Introduction to North Korean Money
Much like the two currencies of Cuba, the North Korean currency is a complicated topic. Let us guide you through the full understanding on how spending North Korean money works. Cuba previously announced unifying of its currencies. This truly leaves North Korean currency as one of the most unique left on the planet!
What is the North Korea currency? – The DPRK Won
The official currency of the DPRK is the North Korean Won, with the currency code being KPW. The KPW was made the official currency of North Korea on December 6th 1947, when it replaced the Korean Yen that was in circulation during the Japanese occupation of Korea during World War II.
The official currency is known in Korean as: 조선민주주의인민공화국 원 or ₩. Since the inception of the won there have been three incarnations in total.
North Korean Currency – first issue of the Won (KPW)
During the first incarnation the DPRK won it was intended that only local North Koreans would use the local currency. Any foreigner visiting the country would be given another form of the currency to use. However, this would be divided depending if you’re a visitor from a socialist or a capitalist country.
The currency for those from socialist nations would use red notes, and those from capitalist countries were to use green and blue notes. This was not dissimilar to pre-reform China, which had a similar system up until the 1990s.
Second issue of North Korean currency
The second incarnation of the DPRK won was to be pegged to the US value of 2.16 won to the dollar. This value was chosen as 2.16 represents the 16th of February, the birthday of Kim Jong Il. This value was removed during 2001.
During 2002 the use of foreign won currency was officially nullified, with the government making a decision that all foreign visitors would use foreign currency.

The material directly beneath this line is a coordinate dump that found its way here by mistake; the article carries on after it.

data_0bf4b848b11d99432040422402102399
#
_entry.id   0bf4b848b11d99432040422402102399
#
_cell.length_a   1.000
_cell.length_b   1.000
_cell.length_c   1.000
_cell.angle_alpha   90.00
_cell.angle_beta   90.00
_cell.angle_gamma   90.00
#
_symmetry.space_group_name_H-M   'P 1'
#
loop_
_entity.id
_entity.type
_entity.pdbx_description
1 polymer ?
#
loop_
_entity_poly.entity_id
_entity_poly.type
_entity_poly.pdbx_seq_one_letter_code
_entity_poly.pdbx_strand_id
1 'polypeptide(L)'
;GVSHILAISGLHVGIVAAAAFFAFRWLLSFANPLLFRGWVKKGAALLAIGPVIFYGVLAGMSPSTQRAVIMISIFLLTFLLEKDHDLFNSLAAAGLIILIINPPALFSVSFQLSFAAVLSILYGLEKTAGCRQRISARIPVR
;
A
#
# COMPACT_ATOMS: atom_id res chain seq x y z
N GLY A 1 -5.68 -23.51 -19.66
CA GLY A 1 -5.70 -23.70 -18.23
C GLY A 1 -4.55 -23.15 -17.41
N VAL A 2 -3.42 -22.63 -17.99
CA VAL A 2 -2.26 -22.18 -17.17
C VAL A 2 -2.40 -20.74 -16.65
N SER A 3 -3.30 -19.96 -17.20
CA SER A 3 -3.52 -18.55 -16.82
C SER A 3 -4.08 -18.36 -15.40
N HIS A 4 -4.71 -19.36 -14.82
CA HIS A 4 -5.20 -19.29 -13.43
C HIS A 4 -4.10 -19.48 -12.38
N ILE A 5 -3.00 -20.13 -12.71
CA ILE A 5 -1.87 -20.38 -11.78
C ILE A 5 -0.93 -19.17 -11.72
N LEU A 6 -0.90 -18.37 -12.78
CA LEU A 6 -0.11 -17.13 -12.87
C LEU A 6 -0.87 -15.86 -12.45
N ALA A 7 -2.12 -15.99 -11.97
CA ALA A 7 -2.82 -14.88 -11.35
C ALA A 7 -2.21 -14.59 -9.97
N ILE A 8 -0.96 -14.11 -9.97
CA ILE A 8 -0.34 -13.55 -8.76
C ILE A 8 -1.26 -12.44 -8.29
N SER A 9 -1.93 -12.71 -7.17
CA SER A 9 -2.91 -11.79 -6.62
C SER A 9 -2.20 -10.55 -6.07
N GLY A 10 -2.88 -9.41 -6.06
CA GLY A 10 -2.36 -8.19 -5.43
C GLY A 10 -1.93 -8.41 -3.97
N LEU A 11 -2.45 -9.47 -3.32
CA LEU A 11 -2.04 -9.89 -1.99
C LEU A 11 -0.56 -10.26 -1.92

Current North Korean currency
The third and current incarnation of the DPRK won was brought about as a result of a 2009 revaluation of the currency. This revaluation was to prove extremely controversial and contentious.
The North Koreans were informed they had only seven days in which to exchange a maximum of ₩100,000 (at the time was valued at $40USD), which was further raised to ₩150,000 in hard cash and ₩300,000 within bank accounts.
Old notes were no longer legal tender on November 30th 2009 and onward. The new North Korean won notes didn’t start circulation until December 7th 2009.
In 2014 the highest denomination Korean won note, the ₩5000 (valued at 65 US cents) was redesigned to remove the face of Kim Il Sung and replace it with his native birth house in Manggyongdae and the International Friendship Exhibition located at Mt. Myohyang.
North Korean old & new currency
During your stay in North Korea you will see two DPRK won currencies. The old currency mentioned above which is available to buy at souvenir stores and presented as a collectors edition. Coins starting from ₩1 up to a ₩5000 note. Purchasing the old currency within North Korea will mean it is 100% legit. Buying it in China, most commonly found in the Chinese border city of Dandong will most likely be a fake copy – cheap for tourists visiting the area. The new currency is currently being used in North Korea. More on how to obtain new currency below.
How to get North Korean money?